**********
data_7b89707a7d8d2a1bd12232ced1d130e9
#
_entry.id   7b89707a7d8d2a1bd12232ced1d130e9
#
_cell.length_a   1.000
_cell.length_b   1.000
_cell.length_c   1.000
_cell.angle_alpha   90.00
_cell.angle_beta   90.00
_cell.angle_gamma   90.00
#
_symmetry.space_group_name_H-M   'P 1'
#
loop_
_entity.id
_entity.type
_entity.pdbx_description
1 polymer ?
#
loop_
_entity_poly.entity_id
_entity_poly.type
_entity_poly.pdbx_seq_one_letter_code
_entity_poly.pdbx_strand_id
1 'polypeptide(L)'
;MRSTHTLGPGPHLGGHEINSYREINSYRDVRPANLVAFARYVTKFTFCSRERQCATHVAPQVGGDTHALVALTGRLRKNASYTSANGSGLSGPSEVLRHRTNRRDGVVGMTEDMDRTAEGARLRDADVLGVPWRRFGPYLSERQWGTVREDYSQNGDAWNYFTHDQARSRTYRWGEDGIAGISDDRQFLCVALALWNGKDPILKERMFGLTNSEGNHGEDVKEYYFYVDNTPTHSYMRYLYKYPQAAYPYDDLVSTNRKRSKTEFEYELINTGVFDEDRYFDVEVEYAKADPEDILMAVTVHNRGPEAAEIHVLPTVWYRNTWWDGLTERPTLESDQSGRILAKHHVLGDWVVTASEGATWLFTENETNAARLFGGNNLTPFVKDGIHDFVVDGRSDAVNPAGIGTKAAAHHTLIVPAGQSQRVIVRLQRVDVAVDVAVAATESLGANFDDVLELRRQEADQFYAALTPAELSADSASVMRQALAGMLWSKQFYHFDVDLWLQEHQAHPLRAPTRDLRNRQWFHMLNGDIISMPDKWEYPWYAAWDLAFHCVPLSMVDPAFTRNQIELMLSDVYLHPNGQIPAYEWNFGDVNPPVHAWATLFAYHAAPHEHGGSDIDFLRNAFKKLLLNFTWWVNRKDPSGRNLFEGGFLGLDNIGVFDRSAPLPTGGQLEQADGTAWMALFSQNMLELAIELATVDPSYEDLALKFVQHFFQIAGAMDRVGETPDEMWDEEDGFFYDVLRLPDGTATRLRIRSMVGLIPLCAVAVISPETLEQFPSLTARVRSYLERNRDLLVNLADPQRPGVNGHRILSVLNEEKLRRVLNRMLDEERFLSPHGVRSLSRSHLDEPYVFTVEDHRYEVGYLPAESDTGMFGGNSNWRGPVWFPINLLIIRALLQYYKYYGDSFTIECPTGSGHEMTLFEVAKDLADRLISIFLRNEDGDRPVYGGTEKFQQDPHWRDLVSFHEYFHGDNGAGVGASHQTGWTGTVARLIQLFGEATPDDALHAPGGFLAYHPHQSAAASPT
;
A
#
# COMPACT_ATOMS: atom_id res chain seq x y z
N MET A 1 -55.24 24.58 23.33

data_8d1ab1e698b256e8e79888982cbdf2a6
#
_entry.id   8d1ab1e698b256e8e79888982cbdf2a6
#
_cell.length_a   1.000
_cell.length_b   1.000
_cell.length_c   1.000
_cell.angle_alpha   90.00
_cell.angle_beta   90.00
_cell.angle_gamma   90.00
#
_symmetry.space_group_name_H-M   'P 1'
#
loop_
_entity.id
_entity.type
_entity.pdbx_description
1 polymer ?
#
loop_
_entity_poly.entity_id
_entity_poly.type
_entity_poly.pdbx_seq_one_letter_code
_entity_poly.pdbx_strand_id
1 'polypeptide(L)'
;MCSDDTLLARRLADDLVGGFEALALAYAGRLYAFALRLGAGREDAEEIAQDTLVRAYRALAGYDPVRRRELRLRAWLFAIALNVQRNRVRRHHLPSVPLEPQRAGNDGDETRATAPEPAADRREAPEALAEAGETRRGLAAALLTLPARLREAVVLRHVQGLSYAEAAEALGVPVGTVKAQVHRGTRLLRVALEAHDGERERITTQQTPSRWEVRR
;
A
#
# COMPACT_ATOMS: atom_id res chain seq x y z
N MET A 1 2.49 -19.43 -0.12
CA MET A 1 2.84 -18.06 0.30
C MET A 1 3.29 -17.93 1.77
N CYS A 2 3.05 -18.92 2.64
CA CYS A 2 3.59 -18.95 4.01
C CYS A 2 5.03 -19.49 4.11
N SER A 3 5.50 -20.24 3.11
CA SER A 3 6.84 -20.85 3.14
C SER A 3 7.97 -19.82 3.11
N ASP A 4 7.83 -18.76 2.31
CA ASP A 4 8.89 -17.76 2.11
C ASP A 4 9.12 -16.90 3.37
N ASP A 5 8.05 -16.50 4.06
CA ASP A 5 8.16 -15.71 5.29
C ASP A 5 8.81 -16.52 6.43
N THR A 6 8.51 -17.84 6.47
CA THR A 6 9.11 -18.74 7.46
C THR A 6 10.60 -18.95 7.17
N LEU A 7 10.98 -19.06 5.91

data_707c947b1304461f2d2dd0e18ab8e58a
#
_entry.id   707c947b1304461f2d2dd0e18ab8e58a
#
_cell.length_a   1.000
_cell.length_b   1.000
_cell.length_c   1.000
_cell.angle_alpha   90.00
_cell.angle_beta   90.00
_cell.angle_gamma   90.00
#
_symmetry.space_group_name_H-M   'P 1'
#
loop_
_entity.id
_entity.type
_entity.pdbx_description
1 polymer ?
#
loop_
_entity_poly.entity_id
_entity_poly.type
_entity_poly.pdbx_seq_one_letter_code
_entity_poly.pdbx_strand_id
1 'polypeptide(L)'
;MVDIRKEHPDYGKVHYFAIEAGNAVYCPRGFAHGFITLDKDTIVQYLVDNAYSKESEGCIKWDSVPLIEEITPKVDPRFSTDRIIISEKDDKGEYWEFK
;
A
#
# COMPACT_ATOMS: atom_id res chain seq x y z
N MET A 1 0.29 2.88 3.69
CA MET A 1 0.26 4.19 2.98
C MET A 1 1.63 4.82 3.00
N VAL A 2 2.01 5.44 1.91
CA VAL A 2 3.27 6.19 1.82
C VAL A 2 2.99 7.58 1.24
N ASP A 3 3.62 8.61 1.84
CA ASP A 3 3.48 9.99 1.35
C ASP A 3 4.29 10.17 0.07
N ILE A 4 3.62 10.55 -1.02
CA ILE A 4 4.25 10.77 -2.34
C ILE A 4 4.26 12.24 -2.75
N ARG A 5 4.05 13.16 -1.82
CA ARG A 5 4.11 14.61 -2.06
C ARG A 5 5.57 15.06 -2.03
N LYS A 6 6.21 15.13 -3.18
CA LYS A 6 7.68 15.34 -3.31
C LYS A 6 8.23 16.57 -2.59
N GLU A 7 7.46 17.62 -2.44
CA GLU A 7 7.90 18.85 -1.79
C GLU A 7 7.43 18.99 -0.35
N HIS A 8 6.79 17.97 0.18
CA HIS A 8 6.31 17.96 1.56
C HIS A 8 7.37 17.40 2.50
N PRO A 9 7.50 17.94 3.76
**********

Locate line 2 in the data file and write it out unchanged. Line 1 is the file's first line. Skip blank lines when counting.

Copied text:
#